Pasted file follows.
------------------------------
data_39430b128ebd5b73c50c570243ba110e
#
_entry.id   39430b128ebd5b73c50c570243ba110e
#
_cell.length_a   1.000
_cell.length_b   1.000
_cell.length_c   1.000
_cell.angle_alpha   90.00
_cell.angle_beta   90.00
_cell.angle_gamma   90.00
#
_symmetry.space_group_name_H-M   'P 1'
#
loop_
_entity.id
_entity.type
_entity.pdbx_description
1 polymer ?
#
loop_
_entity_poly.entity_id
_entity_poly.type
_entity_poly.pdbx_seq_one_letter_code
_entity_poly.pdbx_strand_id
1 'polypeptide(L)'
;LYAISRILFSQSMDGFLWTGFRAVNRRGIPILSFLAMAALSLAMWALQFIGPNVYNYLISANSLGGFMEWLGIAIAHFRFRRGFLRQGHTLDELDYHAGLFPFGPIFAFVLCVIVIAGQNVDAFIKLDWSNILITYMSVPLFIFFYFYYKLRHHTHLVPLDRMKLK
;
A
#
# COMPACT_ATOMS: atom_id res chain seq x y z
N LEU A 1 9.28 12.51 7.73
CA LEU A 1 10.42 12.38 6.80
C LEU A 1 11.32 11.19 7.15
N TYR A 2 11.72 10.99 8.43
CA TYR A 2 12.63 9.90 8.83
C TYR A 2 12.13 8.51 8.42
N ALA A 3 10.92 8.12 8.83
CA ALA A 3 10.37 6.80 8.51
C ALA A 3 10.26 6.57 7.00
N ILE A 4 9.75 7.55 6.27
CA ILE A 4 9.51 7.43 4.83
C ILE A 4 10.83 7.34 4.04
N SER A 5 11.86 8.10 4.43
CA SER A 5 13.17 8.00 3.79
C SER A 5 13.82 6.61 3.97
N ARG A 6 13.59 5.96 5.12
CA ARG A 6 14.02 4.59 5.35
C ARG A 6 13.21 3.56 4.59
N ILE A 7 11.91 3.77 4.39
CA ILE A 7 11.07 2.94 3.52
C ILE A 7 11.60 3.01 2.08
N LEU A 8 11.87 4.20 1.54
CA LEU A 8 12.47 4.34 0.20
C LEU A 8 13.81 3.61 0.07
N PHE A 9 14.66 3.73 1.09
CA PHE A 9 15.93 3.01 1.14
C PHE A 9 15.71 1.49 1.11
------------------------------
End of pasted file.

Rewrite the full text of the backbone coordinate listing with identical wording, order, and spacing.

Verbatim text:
data_39430b128ebd5b73c50c570243ba110e
#
_entry.id   39430b128ebd5b73c50c570243ba110e
#
_cell.length_a   1.000
_cell.length_b   1.000
_cell.length_c   1.000
_cell.angle_alpha   90.00
_cell.angle_beta   90.00
_cell.angle_gamma   90.00
#
_symmetry.space_group_name_H-M   'P 1'
#
loop_
_entity.id
_entity.type
_entity.pdbx_description
1 polymer ?
#
loop_
_entity_poly.entity_id
_entity_poly.type
_entity_poly.pdbx_seq_one_letter_code
_entity_poly.pdbx_strand_id
1 'polypeptide(L)'
;LYAISRILFSQSMDGFLWTGFRAVNRRGIPILSFLAMAALSLAMWALQFIGPNVYNYLISANSLGGFMEWLGIAIAHFRFRRGFLRQGHTLDELDYHAGLFPFGPIFAFVLCVIVIAGQNVDAFIKLDWSNILITYMSVPLFIFFYFYYKLRHHTHLVPLDRMKLK
;
A
#
# COMPACT_ATOMS: atom_id res chain seq x y z
N LEU A 1 9.28 12.51 7.73
CA LEU A 1 10.42 12.38 6.80
C LEU A 1 11.32 11.19 7.15
N TYR A 2 11.72 10.99 8.43
CA TYR A 2 12.63 9.90 8.83
C TYR A 2 12.13 8.51 8.42
N ALA A 3 10.92 8.12 8.83
CA ALA A 3 10.37 6.80 8.51
C ALA A 3 10.26 6.57 7.00
N ILE A 4 9.75 7.55 6.27
CA ILE A 4 9.51 7.43 4.83
C ILE A 4 10.83 7.34 4.04
N SER A 5 11.86 8.10 4.43
CA SER A 5 13.17 8.00 3.79
C SER A 5 13.82 6.61 3.97
N ARG A 6 13.59 5.96 5.12
CA ARG A 6 14.02 4.59 5.35
C ARG A 6 13.21 3.56 4.59
N ILE A 7 11.91 3.77 4.39
CA ILE A 7 11.07 2.94 3.52
C ILE A 7 11.60 3.01 2.08
N LEU A 8 11.87 4.20 1.54
CA LEU A 8 12.47 4.34 0.20
C LEU A 8 13.81 3.61 0.07
N PHE A 9 14.66 3.73 1.09
CA PHE A 9 15.93 3.01 1.14
C PHE A 9 15.71 1.49 1.11